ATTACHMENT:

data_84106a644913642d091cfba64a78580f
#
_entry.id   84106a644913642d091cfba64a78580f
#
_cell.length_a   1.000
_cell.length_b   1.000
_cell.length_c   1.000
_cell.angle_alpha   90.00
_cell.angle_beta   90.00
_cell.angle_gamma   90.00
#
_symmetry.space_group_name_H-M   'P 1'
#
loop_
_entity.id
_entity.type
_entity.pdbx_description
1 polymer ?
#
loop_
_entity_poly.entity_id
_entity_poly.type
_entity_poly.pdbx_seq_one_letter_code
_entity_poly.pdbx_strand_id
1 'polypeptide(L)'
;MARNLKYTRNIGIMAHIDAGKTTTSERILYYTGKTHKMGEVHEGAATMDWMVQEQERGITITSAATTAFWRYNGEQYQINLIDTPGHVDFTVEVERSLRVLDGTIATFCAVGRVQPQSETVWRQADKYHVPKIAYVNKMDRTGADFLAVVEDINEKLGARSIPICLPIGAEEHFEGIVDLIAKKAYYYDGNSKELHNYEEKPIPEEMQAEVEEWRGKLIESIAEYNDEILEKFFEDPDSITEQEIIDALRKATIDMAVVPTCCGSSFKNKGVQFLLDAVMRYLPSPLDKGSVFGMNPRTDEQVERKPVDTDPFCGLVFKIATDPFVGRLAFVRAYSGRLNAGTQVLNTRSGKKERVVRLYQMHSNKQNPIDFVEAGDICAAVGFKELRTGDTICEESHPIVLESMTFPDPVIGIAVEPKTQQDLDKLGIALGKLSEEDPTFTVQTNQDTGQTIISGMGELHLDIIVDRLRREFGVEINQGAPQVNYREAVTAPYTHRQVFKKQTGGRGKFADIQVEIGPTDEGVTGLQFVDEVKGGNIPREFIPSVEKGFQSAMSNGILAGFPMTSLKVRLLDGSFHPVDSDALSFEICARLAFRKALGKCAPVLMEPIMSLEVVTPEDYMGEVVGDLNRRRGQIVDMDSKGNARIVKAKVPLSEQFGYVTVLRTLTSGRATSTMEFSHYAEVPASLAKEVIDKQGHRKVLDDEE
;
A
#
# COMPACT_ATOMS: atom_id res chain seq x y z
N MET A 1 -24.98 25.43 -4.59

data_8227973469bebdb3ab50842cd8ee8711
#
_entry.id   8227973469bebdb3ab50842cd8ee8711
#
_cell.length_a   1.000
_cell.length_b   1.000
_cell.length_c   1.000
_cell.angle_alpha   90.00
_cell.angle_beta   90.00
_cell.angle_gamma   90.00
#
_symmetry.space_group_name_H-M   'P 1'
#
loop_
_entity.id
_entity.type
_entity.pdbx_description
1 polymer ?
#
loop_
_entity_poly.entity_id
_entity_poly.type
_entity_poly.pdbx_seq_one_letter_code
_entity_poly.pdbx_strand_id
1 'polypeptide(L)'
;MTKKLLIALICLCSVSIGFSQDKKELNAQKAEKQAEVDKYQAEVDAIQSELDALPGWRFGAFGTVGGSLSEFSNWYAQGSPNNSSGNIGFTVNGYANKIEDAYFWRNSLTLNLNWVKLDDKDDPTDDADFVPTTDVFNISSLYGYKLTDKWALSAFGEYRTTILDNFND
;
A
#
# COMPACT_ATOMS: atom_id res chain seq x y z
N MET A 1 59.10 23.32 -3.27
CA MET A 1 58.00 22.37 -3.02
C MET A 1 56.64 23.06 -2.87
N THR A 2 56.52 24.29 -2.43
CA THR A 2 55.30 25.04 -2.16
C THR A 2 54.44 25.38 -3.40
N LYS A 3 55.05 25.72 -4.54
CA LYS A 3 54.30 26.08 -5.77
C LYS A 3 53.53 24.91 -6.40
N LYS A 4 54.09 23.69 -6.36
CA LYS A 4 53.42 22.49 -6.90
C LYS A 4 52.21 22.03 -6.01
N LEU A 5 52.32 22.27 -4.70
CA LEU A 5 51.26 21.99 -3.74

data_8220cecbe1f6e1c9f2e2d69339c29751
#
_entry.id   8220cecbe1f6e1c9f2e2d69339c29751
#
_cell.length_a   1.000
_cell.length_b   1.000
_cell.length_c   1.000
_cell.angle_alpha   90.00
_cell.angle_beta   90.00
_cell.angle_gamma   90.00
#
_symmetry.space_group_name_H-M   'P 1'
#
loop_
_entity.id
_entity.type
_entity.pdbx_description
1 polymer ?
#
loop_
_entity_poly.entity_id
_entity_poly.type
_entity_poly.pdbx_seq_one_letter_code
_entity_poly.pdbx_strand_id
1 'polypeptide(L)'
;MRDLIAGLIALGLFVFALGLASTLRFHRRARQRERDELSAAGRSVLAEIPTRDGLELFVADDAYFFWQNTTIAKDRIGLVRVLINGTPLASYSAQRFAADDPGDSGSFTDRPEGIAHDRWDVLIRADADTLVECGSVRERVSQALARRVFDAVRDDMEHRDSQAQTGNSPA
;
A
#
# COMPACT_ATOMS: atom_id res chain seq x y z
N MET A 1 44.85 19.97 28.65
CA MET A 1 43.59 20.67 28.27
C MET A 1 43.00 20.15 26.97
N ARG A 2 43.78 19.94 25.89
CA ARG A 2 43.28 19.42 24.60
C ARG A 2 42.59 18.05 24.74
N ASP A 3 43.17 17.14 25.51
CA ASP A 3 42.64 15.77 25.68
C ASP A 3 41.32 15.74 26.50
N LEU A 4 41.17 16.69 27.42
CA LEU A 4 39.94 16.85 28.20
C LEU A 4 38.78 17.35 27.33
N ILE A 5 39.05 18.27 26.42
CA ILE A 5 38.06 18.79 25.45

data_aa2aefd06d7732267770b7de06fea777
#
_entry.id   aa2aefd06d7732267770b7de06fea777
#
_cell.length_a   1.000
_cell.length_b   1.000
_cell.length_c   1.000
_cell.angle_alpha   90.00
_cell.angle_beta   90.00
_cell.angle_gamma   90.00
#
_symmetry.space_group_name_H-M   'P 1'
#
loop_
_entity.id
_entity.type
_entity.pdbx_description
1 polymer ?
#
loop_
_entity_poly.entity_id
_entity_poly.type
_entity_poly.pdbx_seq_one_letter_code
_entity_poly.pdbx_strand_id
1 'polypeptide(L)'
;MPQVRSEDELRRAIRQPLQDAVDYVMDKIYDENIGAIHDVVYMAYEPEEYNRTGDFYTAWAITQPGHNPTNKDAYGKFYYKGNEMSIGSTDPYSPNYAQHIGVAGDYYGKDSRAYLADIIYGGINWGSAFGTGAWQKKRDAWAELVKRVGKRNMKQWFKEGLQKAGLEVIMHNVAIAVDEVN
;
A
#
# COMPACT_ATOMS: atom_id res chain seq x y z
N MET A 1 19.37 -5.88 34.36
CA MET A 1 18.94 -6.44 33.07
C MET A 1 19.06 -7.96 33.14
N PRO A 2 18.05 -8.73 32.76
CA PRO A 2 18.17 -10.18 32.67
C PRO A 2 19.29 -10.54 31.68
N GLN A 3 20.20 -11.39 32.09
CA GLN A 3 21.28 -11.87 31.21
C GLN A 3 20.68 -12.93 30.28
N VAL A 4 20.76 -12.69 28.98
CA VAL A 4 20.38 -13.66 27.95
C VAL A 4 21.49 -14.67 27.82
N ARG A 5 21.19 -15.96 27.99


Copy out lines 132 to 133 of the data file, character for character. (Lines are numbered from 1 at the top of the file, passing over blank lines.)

#
loop_